Another unique experience you can have in Dubai is camel riding. This is something you certainly don’t want to miss, even if it’s just for the pictures! Make sure to do your research before hiring a guide, though. Camels are common agricultural animals in Dubai. Because of this, there are certain people who will offer Camel excursions without the right handling experience. Camels can act erratically if they’re mounted by an unfamiliar person, so ask some of the local guides for recommendations. On the right camel with the right handler, you’ll get an amazing experience of the country!
Perhaps Cambodia and Dubai are a little too hot for your tastes? You can always make sure you keep cool with a skiing holiday. You may have been on these kinds of trips before. Unless they’ve been in Courmayeur, then you’re missing out on all kinds of skiing experiences. This is a town which is centred totally around skiing. You won’t be able to walk much of a distance from your hotel before you see a ski shop or someone wearing full gear. When you try out some of their amazing slopes, you’ll see immediately why all of the locals share this one obsession!
The town’s cable car station will bring you up to Plan Checrouit, the hub serving a large area of pistes. There are facilities where you can store your gear overnight before heading back into town. This isn’t exactly necessary, but will save you lugging everything back to your hotel at the end of the day. Even if you don’t have much experience skiing, Courmayeur has some great pistes. Be warned though; the gentler slopes get extremely popular. Even experienced skiers will have fun on the great reds and blacks they have running off from Plan Checrouit. If you get bored of bombing down these, however, then go looking for some of the brilliant local off-piste areas. The very top of the lift system is known as the Cresta d’Arp, and it’s here you’ll find the start of three itineraries. These are Dolonne, the Val Veny which stands at the foot of Mont Blanc, and the village of Labalme. Most of the off-piste areas will be fine for an experienced skier. However, make sure you take some precautions. It’s easier than you’d think to get lost around this resort, and there’s always a slim risk of avalanche. Here’s a more detailed guide from Momentum Ski Make sure you find a local, established guide before going anywhere off-piste.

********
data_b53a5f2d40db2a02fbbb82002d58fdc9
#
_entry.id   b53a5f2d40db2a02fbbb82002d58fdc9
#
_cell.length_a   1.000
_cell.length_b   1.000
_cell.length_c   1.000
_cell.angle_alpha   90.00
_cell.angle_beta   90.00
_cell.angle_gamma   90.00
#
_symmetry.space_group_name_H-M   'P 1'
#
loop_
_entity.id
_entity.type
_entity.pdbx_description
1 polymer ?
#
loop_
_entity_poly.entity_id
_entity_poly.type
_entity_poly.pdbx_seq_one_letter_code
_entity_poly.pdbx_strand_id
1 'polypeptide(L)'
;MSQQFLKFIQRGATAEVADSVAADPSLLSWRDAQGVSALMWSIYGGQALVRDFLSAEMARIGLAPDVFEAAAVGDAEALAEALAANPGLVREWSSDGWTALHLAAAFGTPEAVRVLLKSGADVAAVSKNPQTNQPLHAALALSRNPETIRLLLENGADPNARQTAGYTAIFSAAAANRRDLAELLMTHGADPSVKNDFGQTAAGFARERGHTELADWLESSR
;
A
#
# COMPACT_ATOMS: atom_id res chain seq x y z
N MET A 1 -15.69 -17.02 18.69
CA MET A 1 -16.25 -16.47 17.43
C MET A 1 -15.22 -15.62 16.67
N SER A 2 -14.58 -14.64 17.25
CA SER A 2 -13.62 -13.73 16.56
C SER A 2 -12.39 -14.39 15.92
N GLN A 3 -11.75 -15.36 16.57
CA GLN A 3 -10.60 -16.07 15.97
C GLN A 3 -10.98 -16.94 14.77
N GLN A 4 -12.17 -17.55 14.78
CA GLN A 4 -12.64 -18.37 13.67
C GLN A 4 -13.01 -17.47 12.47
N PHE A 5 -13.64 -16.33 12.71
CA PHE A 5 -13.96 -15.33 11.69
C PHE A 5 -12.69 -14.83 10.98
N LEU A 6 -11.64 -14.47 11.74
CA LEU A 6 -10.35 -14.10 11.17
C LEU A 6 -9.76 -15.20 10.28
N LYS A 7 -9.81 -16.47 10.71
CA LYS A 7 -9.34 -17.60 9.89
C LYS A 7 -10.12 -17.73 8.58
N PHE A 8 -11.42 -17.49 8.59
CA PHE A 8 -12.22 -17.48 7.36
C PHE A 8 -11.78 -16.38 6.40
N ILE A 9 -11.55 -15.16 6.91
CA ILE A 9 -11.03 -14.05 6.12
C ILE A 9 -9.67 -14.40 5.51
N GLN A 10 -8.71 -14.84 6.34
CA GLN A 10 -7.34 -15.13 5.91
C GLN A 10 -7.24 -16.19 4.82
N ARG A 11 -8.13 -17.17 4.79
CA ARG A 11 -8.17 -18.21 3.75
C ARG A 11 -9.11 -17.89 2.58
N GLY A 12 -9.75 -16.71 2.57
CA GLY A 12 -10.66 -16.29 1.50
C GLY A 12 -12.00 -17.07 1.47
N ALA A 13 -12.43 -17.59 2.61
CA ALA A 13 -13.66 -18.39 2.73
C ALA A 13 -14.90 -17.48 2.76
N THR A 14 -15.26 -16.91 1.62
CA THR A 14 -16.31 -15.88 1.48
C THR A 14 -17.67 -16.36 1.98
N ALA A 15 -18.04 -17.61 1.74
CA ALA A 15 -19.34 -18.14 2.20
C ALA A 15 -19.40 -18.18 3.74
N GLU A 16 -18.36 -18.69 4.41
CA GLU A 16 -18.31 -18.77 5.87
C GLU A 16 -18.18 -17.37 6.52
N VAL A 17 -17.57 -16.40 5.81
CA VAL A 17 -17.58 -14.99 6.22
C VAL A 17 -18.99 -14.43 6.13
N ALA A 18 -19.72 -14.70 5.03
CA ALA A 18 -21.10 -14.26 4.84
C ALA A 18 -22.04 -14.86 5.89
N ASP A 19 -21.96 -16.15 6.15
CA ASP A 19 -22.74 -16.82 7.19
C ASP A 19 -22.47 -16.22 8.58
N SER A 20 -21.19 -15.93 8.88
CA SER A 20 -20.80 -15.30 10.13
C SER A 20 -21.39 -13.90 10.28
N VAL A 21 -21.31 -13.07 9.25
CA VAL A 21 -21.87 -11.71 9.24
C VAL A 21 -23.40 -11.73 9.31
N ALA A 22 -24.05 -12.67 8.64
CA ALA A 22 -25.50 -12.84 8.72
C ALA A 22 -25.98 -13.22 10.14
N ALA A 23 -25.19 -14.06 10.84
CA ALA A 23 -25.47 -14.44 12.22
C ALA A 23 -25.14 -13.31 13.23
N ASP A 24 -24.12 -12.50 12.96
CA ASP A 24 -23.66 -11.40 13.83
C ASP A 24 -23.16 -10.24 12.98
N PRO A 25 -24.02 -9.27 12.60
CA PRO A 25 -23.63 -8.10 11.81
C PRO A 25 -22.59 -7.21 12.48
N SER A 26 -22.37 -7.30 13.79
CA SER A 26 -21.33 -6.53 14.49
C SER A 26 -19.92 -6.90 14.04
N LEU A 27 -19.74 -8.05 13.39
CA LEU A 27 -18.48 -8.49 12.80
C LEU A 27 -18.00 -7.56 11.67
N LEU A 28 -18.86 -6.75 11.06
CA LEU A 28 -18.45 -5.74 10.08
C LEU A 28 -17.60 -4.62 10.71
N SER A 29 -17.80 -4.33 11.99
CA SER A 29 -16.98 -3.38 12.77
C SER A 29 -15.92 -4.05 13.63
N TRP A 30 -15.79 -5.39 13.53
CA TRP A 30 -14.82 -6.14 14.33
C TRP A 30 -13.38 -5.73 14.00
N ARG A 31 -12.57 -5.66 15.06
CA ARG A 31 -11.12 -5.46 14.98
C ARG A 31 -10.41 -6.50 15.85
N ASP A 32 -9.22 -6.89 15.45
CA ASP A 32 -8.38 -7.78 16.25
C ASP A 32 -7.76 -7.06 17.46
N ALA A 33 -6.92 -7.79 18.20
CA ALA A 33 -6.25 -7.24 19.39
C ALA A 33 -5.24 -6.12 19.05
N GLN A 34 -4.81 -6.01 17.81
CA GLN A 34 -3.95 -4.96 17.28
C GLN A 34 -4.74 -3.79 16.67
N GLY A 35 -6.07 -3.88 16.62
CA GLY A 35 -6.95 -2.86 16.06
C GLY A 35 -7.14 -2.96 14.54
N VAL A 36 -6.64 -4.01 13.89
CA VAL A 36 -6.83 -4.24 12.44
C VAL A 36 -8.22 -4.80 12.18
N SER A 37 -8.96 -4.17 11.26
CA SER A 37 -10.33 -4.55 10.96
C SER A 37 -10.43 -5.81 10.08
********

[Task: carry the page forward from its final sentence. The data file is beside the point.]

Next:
After tiring yourself out on the slopes, there’s a lot to see and do in Courmayeur town. This is full of quaint cobbled streets, delicious Italian delis, and intriguing antique shops. The booming tourism in the area has made for a lot of tacky shops, too. Keep looking though, and you’ll be sure to find a store that’s worth the visit. If you’re looking for places to eat, then the Maison Vieillie is certainly a one-off experience. This is a restaurant in an old, converted shepherd’s hut, run by the one-of-a-kind chef Giacomo Calosi. Eating here is a little pricey, but makes for a truly remarkable experience. You can book for Calosi himself to pick you up on his snowmobile, and drive you right to his place! After enjoying a delicious meal in the beautiful rustic interior, he’ll drive you back. This return journey isn’t for the faint of heart. The high speeds you’ll reach going downhill are really something! Regardless of where you eat, Courmayeur is one skiing town which you certainly won’t regret visiting!
I hope I’ve given you some more inspiration for your travels with these three suggestions. Remember that as incredible as these trips are, they’re only three tiny pockets of the world! If you maintain an open mind when planning your next trip, you’ll have a much more enriching experience. You might feel trapped by the looping routine of pool, beach, bar. Use your imagination. Soon, you’ll have a trip under your belt which totally surpasses the average tourist’s experience. Whichever corner of the globe you choose, make the most of it and stay safe!
Travel, in the younger sort, is a part of education; in the elder, a part of experience. The World is a book, and those who do not travel read only a page.